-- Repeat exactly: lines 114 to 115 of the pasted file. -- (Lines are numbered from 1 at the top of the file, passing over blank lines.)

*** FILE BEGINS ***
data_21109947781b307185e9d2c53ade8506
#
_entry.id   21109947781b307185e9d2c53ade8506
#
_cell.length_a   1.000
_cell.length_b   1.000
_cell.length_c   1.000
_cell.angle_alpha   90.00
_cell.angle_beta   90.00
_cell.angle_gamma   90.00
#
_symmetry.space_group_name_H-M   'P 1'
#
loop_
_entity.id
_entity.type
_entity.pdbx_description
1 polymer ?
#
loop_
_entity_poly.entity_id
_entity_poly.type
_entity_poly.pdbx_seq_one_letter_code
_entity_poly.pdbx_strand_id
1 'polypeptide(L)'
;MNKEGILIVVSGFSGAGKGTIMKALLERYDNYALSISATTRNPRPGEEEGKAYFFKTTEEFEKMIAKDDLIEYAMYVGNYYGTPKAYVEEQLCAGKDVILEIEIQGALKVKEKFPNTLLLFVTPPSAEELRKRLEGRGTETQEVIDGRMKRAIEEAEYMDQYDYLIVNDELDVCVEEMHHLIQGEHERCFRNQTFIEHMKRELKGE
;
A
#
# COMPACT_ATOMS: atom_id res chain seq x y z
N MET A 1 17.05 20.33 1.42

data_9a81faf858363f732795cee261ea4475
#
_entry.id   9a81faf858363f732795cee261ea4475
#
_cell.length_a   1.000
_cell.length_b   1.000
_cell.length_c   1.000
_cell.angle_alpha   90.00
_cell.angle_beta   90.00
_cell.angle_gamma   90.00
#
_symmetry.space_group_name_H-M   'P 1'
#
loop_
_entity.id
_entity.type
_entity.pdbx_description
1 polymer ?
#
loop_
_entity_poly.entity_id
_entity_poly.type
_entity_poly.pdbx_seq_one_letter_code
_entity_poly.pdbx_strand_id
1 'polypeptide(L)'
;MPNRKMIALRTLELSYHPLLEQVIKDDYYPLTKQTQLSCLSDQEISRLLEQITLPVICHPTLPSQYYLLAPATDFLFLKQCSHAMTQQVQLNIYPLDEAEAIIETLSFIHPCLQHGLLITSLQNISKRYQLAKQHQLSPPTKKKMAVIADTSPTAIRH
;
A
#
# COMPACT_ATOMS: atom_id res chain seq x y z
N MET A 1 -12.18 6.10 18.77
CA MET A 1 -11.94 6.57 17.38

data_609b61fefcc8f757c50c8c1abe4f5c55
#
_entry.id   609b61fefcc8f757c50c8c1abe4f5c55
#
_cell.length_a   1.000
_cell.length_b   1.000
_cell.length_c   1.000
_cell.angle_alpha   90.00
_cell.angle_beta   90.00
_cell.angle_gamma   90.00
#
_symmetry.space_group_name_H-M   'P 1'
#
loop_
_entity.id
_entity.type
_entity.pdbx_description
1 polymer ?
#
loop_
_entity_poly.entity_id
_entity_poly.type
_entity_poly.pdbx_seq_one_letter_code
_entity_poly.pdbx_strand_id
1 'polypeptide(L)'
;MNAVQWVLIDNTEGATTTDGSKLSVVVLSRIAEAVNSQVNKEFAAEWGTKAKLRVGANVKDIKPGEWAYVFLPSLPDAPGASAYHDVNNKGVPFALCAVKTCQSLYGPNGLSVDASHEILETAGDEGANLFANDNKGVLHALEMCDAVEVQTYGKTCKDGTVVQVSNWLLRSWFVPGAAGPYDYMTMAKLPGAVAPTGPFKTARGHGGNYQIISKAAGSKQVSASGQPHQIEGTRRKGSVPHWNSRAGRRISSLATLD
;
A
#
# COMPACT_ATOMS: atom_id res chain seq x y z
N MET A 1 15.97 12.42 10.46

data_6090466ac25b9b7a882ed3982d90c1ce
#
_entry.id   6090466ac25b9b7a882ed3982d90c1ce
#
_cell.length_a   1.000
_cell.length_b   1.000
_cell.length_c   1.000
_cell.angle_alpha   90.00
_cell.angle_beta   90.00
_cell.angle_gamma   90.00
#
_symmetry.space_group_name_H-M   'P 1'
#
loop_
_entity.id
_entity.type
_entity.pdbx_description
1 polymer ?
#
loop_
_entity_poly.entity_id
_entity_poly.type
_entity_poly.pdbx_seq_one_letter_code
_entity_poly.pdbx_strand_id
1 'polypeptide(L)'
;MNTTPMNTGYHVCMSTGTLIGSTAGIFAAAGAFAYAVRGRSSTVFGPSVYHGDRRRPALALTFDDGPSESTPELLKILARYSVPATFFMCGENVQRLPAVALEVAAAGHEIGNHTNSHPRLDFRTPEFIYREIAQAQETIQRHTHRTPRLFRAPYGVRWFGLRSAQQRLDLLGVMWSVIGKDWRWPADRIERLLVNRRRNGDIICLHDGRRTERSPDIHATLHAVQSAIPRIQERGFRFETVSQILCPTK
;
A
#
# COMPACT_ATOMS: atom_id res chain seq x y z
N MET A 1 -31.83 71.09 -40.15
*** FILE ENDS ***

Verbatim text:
loop_
_entity_poly.entity_id